NEW YORK – After following PD-L1 expressing non-small cell lung cancer patients on pembrolizumab (Merck's Keytruda) for an average of three years, investigators confirmed the survival benefit it provides over chemotherapy docetaxel, as well as the effectiveness of PD-L1 as a biomarker for predicting response to the checkpoint inhibitor.
The data, published in the Journal of Clinical Oncology last week, supports that oncologists should test NSCLC patients' PD-L1 levels not only when immunotherapy is being considered as a second-line option, but also at the time of diagnosis to optimize frontline treatment.
Additionally, the results demonstrate that a two-year treatment duration with pembrolizumab may improve survival in those with PD-L1 expressing NSCLC, and patients who experience recurrence after treatment could be retreated with pembrolizumab to control their disease.
The study, called KEYNOTE-010, was at first intended as a confirmatory study for Merck to gain full approval of pembrolizumab in the PD-L1 positive NSCLC population. The initial results from the study allowed the US Food and Drug Administration to approve pembrolizumab in 2016 as a first-line treatment for NSCLC patients with no EGFR or ALK mutations or previous chemotherapy treatment, whose tumors have high PD-L1 expression (tumor proportion score of greater than or equal to 50 percent) as determined by an FDA-approved test.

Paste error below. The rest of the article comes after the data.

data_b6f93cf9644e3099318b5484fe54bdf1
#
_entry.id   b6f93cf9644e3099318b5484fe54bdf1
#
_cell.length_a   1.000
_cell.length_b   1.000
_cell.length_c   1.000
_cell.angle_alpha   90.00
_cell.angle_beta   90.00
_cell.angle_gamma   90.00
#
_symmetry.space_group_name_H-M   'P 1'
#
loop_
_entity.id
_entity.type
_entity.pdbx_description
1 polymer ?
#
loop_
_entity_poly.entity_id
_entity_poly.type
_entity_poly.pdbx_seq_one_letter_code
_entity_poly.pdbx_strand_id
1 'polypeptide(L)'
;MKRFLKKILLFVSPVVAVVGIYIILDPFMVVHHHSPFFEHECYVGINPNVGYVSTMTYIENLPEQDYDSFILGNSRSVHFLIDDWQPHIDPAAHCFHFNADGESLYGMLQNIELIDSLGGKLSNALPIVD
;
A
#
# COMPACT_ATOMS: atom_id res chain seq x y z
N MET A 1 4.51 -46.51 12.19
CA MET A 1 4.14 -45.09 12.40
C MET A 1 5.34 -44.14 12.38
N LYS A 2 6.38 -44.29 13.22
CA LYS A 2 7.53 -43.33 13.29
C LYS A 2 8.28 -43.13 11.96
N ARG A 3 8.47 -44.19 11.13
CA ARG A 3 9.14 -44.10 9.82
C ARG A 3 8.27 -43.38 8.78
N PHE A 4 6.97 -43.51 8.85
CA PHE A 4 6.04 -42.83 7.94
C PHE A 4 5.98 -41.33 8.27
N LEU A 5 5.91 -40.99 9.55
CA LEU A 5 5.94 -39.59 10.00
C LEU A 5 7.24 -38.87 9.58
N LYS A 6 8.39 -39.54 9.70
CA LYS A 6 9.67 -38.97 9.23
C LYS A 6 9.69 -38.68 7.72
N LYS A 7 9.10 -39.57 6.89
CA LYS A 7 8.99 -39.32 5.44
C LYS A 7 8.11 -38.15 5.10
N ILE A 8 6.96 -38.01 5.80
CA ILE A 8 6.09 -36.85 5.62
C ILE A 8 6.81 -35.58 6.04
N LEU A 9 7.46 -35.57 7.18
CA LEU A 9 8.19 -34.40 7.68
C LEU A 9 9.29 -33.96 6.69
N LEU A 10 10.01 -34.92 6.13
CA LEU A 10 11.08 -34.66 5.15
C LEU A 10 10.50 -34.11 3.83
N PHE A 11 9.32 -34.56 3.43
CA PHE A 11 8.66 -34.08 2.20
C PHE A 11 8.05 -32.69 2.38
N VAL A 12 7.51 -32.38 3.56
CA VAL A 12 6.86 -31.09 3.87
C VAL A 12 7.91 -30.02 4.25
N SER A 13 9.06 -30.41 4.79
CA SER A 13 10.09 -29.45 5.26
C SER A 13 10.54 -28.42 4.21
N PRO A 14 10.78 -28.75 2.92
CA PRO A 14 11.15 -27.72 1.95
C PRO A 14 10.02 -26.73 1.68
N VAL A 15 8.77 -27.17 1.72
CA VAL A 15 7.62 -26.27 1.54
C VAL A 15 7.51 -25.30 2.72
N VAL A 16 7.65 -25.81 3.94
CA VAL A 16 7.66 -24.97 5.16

It was also approved for patients with metastatic NSCLC whose tumors express PD-L1 (TPS greater than or equal to 1 percent) as determined by an FDA-approved test, and whose disease progressed on or after platinum-containing chemotherapy. Patients who had PD-L1 TPS greater than or equal to 1 percent and also an EGFR or ALK mutation should have disease progression on an FDA-approved therapy for these aberrations before receiving pembrolizumab.
The long-term results from the trial shows that at three years following first treatment, the results hold from the initial study indicating that pembrolizumab is superior to the chemotherapy docetaxel, both at the 50 percent cut off and the one percent cut off for PD-L1 levels, said Roy Herbst, lead investigator on the study.
The KEYNOTE-010 study enrolled 1,034 patients between Aug. 28, 2013 and Feb. 27, 2015. Prior to enrollment, investigators confirmed that patients had PD-L1 positive NSCLC and received at least two cycles of platinum-containing doublet of cisplatin, carboplatin, or nedaplatin with a third-generation agent. In this group, 691 patients were randomly assigned to pembrolizumab and 343 patients were assigned to chemotherapy docetaxel.
To get on the trial, patients had to have one percent or more PD-L1 expression. But investigators also classified a subgroup with high PD-L1 levels of 50 percent or more.
Median overall survival in the high PD-L1 expressing group was 16.9 months on pembrolizumab and 8.2 months on docetaxel. In patients who expressed 1 percent or more PD-L1, median overall survival was 11.8 months on pembrolizumab and 8.4 months on docetaxel. Additionally, the researchers wrote that "Kaplan-Meier estimates of [overall survival] suggest that after 36 months, a plateau in the risk of death was reached among pembrolizumab-treated patients in the overall KEYNOTE-010 population," suggesting survival rates will stay steady going forward.